Look for a gasket between the bonnet nut and the valve body.

DUDE! 01-13-2009 07:18 PM

I stand corrected, oops, sorry, I would like say that this is a very good example of why I like this site, Nestor to his credit (thanks) was able to give the correct advise and didn't throw me under the bus, I appreciate that.

4just1don 01-13-2009 09:52 PM

Nestor as usual had GREAT advice. One more thing,stick your finger in there as well as looking and make sure the seat is smooth and not cracked, pitted, or tracked!!!

Nestor_Kelebay 01-13-2009 11:05 PM

Quote:

Originally Posted by DUDE! (Post 212227)
and didn't throw me under the bus, I appreciate that.

Naw, throwing someone under a bus is for "girly men".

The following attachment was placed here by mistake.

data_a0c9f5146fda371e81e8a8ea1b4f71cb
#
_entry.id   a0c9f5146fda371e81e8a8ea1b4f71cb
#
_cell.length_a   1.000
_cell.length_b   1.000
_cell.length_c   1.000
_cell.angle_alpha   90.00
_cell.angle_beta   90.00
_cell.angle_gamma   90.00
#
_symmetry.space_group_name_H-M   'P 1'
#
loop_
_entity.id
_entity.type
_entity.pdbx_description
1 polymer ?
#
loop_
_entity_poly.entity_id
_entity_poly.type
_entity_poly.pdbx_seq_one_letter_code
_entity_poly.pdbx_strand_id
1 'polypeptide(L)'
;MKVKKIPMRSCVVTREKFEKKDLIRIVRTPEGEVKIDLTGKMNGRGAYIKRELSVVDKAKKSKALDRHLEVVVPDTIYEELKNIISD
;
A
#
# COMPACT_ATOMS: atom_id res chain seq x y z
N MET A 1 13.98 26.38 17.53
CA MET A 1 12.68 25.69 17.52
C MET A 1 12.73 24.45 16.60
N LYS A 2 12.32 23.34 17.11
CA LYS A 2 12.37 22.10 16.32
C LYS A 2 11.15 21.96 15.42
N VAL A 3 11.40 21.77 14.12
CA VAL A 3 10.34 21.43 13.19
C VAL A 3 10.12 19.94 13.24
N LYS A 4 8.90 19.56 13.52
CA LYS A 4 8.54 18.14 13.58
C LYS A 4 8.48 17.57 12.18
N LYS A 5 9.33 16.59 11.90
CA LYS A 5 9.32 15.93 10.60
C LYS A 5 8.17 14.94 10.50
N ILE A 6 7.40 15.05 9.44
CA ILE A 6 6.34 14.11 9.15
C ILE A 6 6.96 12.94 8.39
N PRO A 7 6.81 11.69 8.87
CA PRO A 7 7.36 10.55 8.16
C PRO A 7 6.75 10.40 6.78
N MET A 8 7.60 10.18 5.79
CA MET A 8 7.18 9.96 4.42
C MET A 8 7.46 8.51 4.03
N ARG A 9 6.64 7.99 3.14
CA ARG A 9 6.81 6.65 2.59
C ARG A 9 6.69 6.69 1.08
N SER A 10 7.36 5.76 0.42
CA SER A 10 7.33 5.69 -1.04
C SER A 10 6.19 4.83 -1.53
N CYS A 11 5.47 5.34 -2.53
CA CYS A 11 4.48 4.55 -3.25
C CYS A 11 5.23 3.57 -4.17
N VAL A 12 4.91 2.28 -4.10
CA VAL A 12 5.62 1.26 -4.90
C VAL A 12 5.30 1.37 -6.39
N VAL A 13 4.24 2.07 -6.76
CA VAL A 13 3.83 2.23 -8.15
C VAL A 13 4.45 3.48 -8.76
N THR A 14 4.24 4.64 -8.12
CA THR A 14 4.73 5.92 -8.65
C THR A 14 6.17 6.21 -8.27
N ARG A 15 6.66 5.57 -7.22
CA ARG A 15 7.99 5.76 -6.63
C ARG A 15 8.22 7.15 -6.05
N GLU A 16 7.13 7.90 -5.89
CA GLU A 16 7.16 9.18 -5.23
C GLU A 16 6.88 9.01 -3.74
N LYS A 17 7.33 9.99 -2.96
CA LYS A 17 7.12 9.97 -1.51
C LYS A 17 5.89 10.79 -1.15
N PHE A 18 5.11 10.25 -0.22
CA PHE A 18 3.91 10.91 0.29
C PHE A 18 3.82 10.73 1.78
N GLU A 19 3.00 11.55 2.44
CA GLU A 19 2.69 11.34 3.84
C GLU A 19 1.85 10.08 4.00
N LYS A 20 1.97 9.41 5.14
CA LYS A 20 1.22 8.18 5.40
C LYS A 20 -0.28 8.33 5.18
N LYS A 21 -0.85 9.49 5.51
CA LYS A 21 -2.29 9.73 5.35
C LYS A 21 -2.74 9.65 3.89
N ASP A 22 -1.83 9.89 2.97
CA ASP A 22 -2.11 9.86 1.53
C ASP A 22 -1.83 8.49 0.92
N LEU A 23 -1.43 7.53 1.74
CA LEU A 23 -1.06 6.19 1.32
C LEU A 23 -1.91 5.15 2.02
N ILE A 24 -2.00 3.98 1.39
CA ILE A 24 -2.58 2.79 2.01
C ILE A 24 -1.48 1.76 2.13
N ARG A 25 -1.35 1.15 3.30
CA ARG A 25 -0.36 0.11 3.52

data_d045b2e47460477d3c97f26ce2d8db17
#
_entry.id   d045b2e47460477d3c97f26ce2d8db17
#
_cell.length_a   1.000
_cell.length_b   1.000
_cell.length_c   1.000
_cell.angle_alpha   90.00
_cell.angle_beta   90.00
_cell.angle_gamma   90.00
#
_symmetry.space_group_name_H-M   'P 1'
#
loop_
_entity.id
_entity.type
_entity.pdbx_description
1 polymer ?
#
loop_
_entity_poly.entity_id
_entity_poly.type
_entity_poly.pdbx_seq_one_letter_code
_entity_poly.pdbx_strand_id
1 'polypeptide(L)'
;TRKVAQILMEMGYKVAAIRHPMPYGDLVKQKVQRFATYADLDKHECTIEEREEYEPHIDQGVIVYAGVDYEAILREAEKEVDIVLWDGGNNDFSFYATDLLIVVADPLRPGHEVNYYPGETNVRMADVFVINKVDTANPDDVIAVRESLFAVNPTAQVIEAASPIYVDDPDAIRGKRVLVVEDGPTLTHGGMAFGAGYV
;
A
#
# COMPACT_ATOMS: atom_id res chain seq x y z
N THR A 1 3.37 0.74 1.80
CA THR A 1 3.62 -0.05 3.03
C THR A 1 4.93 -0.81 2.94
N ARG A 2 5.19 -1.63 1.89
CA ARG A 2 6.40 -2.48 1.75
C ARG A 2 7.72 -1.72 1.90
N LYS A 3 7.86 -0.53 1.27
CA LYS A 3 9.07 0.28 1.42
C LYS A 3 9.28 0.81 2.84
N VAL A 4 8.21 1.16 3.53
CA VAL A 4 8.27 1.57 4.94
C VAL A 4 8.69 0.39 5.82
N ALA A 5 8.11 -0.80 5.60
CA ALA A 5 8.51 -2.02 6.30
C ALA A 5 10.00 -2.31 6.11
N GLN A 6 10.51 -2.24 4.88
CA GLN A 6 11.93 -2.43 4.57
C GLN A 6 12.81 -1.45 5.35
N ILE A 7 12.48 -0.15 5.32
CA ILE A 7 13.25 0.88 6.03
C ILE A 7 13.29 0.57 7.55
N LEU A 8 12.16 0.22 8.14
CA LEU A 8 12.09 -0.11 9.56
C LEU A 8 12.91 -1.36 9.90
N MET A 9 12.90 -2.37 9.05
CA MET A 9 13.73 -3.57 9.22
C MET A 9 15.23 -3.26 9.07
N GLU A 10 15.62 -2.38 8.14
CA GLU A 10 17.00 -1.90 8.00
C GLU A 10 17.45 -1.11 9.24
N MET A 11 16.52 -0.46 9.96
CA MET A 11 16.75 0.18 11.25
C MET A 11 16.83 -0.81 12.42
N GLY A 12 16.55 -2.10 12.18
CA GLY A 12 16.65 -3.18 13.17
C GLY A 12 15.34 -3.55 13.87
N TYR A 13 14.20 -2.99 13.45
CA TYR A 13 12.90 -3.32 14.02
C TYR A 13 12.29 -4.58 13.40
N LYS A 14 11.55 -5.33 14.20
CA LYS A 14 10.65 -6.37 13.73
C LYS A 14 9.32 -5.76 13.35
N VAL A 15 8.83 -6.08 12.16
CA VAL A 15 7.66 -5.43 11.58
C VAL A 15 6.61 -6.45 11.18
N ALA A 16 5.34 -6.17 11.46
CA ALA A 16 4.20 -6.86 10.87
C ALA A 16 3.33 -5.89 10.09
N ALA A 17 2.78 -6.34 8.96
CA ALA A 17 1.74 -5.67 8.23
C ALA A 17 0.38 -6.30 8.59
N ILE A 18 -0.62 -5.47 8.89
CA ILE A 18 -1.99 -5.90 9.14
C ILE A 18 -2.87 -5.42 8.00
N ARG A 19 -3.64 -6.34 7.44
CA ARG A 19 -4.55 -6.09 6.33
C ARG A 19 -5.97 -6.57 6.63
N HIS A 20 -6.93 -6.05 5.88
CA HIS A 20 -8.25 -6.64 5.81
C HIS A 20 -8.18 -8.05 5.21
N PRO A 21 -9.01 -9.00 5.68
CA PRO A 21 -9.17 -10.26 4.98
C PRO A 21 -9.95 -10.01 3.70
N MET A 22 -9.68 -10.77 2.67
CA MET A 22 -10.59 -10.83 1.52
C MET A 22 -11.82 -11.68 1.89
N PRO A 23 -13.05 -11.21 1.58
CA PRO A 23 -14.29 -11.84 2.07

Now, this puppy you could use anywhere, not just at a bus stop...

http://www.gizmag.com/pictures/9854_25080885304_29.jpg

geegwong 08-18-2014 03:36 AM

I have the same problem….
 
most of my stem is intact.

I was wondering if I could File down the Stem, to make it Square, so I could use a New Handle, When I need to shut off the water to the house? The handle would then NOT be permently attached, unless I use JB weld or something like that…

Is there any dangers? Metal Fatigue? Etc?

I'm just not ready to call a plummer…

The 1/4 Turn Valve is on my wish list.

oh'mike 08-18-2014 05:10 AM

Why not? Worth giving it a try----but the old valve is not dependable and should be replaced as soon as possible.

It sure is nice to see so many names from the past---Nestor--:)